It really does not matter that no one has seen Julianne’s film. It’s a terrible year for female performances and Julianne has this coming after an amazing career (Boogie Nights, The Kids are All Right, and Far from Heaven, all of which included LGBT themes). Plus, she’s a perennial bridesmaid at the Oscars, having been nominated several times, and she really deserves a statuette on her mantle. This category is one of the sure things of the night.
SUPPORTING ACTOR: JK Simmons for Whiplash
You can take this one to the bank. You know Simmons from a zillion television commercials and drama series (The Closer, Law & Order) but you can now add “Oscar-winning actor” to his name because his performance in Whiplash is ferocious and a sure thing to win.
SUPPORTING ACTRESS: Patricia Arquette in Boyood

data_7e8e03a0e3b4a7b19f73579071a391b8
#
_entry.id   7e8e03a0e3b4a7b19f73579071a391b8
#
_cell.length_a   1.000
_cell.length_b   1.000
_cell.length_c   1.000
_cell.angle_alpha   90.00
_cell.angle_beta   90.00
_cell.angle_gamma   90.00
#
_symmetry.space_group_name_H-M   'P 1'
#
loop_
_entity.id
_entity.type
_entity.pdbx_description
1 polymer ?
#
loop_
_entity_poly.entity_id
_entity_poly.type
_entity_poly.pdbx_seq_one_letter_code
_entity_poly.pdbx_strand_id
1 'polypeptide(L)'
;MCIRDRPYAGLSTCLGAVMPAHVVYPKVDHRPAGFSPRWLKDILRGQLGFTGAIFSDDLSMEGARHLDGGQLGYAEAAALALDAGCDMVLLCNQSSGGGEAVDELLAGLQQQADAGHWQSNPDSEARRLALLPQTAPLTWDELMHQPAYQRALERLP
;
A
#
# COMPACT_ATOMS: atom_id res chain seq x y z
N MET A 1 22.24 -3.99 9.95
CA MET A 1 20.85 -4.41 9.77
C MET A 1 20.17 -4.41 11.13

Well finally, Boyhood wins a category. While people were polarized by Boyhood (almost as much as they were over Birdman) there’s no doubt that Arquette, playing a mother in the film who ages in real time over the 12-year filming of the movie, will take home Oscar gold. We like to believe it is because she is so good, while most of the press has been about how she “allowed” herself to get older and heavier. Because, you know, the hands of time stop for everyone else in Hollywood.
ORIGINAL SCREENPLAY: Wes Anderson for The Grand Budapest Hotel
The Grand Budapest Hotel delighted moviegoers but surprised everyone with the number of nominations it received. This category may be its best bet to actually win. And screenplay or not, who didn’t love Ralph Fiennes’ performance as the attentive, sexually ambiguous hotelier?
ADAPTED SCREENPLAY: Graham Moore for The Imitation Game
A win for The Imitation Game is the best chance for a thrilling Oscar speech about the many contributions of LGBT people during history. The inspiring story of Alan Turing, the gay man who helped win World War II by decoding German transmissions (and in the process, creating the basis of future technologies, including the computer you are using to read this). As gay icons go, Alexander the Great has nothing on the heroic Mr. Turing.